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This article was published on July 28, 2016


These pavement tiles could stop phone addicts from walking into traffic

These pavement tiles could stop phone addicts from walking into traffic


Bryan Clark
Story by

Bryan Clark

Former Managing Editor, TNW

Bryan is a freelance journalist. Bryan is a freelance journalist.

Whether you’re playing Pokémon Go, texting, sending an email, or just checking out fantasy baseball scores. In some cases, this leads to dire consequences.

Design firm Büro North created a concept to help avoid these kinds of new-age accidents — a street tile that alerts phone users when they’re approaching danger. Smart Tactile Paving, a concept that would alert walkers — much like a street light — when they’re nearing traffic with the standard red, yellow, green system. The only difference is, this alert will be placed at your feet within easy viewing distance for those with their heads down. It’s designed to be easy to see out of your periphery for those that just can’t be bothered to look up before crossing the road.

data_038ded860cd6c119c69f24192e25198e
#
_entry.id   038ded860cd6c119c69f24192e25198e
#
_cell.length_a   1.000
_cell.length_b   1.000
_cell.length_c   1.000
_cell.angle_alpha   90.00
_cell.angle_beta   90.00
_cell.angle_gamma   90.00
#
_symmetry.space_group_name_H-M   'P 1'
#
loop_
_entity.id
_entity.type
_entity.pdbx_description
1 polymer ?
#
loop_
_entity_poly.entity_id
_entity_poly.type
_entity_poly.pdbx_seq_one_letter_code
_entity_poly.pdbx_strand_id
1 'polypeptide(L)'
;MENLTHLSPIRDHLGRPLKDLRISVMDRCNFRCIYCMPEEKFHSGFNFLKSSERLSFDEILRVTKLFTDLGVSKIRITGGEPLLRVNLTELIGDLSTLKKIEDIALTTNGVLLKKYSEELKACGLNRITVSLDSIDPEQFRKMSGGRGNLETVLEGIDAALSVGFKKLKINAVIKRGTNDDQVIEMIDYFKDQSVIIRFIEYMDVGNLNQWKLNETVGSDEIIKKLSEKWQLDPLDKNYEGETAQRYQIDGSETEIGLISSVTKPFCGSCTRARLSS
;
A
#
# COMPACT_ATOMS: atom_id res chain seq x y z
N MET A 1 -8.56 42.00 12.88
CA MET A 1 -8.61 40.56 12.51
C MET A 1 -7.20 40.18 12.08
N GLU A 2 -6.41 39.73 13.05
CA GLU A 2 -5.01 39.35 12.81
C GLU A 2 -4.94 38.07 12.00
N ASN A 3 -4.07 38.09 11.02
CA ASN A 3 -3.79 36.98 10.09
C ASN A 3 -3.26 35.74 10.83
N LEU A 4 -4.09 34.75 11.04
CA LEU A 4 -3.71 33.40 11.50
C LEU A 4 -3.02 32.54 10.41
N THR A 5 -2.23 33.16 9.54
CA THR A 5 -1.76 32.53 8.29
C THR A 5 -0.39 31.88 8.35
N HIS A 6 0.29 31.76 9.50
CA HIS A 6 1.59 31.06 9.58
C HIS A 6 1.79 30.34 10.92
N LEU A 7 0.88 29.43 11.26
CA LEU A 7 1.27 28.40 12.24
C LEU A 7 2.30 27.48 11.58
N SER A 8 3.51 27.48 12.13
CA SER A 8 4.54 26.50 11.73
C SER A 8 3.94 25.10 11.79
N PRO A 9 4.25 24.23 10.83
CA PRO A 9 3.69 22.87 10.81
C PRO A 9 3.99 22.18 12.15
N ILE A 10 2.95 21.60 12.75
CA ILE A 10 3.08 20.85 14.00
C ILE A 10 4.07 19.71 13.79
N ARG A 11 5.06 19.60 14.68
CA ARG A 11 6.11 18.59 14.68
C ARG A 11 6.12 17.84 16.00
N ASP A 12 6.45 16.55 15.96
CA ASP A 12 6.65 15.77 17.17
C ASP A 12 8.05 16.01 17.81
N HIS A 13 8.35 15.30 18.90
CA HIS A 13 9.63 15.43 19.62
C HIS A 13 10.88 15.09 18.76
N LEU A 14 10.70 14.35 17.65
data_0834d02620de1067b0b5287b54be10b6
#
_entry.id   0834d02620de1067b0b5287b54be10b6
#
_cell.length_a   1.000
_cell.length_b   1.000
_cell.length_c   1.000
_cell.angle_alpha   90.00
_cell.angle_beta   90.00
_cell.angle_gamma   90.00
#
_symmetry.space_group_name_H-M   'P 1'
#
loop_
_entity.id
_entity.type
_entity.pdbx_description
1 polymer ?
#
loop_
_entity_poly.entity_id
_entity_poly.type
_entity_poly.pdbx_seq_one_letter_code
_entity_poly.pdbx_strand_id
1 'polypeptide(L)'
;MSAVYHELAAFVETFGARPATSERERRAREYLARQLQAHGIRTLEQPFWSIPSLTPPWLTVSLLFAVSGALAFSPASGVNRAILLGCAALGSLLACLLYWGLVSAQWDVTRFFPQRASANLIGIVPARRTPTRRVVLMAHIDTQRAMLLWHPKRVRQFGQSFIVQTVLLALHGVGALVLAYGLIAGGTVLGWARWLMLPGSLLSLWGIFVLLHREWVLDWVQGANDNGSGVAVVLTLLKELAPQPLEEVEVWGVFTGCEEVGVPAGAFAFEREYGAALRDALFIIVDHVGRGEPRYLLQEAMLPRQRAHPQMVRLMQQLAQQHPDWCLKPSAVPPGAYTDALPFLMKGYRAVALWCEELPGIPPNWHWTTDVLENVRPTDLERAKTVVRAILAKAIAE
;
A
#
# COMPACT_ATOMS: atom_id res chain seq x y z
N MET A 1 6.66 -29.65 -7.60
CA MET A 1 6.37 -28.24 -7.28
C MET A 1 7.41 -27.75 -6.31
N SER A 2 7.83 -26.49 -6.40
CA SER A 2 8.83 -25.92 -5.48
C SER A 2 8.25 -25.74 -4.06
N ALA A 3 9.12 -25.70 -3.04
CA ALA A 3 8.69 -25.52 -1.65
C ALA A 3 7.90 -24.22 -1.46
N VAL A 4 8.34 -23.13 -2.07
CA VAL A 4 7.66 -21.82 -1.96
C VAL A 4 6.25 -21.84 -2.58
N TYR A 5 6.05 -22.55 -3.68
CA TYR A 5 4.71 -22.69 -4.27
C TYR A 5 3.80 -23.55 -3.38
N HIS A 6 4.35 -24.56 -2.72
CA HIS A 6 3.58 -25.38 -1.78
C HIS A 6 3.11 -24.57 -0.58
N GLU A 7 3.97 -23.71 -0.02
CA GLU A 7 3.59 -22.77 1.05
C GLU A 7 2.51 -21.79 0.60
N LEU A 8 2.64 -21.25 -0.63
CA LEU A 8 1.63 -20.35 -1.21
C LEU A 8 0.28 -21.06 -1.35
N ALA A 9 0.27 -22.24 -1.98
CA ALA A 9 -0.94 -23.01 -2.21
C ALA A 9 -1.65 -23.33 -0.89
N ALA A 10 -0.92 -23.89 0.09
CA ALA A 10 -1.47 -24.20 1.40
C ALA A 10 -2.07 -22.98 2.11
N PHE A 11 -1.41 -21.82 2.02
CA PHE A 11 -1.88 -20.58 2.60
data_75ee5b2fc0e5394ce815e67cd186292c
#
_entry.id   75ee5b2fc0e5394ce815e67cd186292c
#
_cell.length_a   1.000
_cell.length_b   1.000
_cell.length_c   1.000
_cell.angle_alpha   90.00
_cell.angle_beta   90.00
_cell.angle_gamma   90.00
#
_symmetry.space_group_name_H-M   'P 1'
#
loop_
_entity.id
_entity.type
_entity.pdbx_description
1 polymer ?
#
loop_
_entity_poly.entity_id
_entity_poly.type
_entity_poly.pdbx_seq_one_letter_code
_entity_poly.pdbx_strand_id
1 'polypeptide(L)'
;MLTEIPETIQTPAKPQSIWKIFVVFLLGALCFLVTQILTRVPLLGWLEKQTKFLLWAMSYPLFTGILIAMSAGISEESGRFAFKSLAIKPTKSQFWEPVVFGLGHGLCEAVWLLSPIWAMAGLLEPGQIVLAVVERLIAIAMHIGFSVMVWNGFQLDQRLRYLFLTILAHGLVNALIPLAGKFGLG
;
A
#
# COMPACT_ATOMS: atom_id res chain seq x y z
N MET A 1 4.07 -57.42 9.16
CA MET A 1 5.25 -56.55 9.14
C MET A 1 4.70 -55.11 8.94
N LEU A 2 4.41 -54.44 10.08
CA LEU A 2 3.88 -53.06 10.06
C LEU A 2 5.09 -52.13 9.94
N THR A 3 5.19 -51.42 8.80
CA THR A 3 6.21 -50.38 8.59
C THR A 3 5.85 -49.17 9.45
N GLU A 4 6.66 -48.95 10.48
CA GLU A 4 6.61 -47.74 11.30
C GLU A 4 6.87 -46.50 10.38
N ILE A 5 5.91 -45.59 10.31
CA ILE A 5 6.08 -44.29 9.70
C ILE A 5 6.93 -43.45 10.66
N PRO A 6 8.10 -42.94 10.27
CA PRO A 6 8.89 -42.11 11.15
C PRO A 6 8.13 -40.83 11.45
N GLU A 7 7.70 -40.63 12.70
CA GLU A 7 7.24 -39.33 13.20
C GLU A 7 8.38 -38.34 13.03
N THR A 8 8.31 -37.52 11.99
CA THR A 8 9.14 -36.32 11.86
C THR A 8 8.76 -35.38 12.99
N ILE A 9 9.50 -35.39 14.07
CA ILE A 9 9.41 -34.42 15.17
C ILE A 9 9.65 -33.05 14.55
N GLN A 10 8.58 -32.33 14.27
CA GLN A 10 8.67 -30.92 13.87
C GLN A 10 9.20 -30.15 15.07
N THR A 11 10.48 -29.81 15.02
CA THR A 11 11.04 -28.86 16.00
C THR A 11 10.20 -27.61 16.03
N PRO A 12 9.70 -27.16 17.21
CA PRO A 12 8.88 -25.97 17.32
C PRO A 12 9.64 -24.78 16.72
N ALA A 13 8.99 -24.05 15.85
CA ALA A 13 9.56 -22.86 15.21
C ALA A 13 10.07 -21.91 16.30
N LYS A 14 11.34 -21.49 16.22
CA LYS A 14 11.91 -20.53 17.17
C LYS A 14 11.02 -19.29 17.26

When the Pokémon craze hit Melbourne, the number of people wandering across the road looking at their phones was pretty startling,” the Australian firm’s director, Soren Luckins, told Dezeen. “The pedestrian crossing lights that are so prevalent throughout the world are designed for a community looking ahead of them, not down at a phone.”

While it’s true that the infrastructure is already in place for most of these projects (they’d use the same power and ground as the traffic lights above them), you have to wonder if the easier solution isn’t just to avoid using your phone while you’re wandering around the city.

Büro North disagrees:

Rather than attempting to modify behavior by legislation or punitive laws that will ultimately prove futile,” the company said on its website, “we want to make cities safer by design.”

For now, this is just a concept. But Büro North isn’t the first to try and solve this problem with smart design. City officials in Augsburg, a German municipality outside of Munich, installed similar lights at tram crossings earlier this year.

via Time